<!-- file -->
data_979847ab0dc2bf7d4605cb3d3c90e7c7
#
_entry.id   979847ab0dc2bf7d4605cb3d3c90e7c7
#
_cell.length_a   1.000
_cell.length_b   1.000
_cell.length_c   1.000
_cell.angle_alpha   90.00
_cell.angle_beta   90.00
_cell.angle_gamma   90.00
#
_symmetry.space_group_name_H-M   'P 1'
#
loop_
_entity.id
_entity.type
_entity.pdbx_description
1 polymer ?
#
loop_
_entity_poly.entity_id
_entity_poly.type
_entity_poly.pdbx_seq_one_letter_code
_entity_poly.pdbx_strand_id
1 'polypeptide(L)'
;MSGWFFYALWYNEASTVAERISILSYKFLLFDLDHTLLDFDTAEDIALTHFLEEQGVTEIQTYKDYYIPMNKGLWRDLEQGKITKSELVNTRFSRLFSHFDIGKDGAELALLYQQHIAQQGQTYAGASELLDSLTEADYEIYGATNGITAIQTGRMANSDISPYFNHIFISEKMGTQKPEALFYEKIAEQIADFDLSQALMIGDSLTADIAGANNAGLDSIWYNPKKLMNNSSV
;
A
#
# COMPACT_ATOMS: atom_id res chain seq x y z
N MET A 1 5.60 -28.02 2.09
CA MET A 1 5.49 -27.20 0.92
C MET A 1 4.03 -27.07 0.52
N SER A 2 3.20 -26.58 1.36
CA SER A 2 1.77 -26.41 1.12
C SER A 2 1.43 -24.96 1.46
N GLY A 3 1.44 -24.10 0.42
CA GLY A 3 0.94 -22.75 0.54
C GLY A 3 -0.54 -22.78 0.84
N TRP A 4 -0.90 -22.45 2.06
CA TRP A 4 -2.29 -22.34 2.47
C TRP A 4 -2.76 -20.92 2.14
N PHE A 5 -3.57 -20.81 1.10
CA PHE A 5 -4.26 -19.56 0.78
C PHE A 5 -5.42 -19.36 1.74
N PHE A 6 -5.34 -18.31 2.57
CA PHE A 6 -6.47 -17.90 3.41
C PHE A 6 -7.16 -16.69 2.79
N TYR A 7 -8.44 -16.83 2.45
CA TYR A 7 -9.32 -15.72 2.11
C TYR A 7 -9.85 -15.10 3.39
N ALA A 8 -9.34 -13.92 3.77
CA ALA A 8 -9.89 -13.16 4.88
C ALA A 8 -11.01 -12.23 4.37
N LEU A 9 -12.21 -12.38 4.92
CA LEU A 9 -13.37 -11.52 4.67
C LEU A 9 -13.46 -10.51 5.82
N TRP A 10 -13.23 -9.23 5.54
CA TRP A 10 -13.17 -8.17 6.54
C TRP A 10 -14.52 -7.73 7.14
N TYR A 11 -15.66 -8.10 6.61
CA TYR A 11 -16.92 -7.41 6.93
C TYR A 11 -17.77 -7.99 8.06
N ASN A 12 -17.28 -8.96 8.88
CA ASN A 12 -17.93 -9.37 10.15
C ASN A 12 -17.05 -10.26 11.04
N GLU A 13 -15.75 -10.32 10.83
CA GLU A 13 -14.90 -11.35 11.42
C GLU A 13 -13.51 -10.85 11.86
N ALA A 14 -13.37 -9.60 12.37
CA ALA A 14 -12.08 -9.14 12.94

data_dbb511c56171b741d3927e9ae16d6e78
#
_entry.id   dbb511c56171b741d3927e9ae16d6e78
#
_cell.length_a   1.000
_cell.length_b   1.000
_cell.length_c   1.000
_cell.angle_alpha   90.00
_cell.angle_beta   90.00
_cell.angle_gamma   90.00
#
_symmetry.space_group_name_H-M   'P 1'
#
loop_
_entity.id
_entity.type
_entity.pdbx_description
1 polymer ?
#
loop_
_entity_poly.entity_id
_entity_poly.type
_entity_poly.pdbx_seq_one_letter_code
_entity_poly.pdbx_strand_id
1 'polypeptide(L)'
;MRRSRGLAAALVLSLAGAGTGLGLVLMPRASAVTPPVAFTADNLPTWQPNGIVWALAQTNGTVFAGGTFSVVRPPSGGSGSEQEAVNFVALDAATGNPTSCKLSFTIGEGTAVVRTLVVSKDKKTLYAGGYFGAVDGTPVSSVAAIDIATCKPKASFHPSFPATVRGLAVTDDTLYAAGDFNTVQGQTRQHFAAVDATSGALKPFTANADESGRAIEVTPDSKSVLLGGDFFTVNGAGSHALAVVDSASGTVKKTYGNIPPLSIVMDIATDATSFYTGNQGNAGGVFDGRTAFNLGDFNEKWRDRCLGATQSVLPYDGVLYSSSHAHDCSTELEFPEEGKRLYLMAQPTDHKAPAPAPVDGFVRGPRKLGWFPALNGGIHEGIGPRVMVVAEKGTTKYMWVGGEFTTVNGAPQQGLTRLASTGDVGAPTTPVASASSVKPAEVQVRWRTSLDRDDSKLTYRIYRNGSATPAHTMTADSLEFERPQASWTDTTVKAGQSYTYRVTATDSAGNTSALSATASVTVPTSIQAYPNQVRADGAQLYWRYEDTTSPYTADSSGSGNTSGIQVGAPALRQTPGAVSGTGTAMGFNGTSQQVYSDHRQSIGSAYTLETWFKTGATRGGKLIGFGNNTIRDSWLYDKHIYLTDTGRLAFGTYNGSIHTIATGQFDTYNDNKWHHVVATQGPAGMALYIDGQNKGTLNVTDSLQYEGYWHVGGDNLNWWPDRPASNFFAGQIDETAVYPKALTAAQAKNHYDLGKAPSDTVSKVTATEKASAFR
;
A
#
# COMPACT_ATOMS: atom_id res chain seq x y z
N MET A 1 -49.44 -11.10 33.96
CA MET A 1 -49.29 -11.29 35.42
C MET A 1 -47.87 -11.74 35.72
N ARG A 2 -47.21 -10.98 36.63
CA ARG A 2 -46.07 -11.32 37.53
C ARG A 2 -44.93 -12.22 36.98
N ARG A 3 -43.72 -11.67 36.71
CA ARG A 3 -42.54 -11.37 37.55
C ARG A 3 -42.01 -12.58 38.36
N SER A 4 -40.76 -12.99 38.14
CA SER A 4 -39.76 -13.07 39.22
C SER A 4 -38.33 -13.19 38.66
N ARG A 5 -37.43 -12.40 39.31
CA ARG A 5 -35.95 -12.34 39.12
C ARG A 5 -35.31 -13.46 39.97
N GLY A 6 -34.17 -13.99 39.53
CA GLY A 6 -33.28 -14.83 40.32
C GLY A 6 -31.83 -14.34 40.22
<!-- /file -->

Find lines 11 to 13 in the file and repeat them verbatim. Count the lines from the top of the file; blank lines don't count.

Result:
#
_symmetry.space_group_name_H-M   'P 1'
#